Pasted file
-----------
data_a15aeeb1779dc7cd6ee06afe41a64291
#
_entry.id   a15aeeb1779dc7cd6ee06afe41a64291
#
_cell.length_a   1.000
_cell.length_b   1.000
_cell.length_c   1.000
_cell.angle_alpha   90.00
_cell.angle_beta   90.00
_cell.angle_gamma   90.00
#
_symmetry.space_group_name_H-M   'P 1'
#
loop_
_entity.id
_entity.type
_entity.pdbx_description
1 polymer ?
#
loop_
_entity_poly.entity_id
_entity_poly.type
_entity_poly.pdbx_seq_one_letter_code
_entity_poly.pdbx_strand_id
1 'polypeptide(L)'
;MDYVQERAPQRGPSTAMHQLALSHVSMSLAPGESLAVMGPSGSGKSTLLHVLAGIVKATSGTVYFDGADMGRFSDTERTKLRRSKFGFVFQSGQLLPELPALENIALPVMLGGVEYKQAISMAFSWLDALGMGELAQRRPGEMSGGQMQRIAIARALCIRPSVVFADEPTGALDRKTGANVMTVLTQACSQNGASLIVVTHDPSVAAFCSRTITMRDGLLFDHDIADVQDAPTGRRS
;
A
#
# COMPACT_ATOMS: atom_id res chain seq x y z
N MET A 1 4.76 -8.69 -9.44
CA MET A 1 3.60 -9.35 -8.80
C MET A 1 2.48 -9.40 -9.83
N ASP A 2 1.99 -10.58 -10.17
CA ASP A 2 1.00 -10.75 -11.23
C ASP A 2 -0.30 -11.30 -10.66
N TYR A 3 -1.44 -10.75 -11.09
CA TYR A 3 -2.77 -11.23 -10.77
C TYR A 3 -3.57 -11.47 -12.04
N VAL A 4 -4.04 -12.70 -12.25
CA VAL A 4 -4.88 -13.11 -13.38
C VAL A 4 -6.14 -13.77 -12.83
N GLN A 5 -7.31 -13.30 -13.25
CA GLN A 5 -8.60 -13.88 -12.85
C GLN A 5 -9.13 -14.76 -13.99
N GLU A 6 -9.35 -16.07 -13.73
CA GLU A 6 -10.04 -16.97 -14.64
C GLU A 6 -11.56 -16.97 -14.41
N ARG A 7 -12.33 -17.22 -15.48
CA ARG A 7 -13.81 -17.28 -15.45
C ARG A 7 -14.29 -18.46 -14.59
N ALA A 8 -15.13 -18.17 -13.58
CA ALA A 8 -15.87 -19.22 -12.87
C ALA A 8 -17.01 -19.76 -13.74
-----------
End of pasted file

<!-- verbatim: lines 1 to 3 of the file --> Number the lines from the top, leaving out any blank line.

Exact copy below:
data_a15aeeb1779dc7cd6ee06afe41a64291
#
_entry.id   a15aeeb1779dc7cd6ee06afe41a64291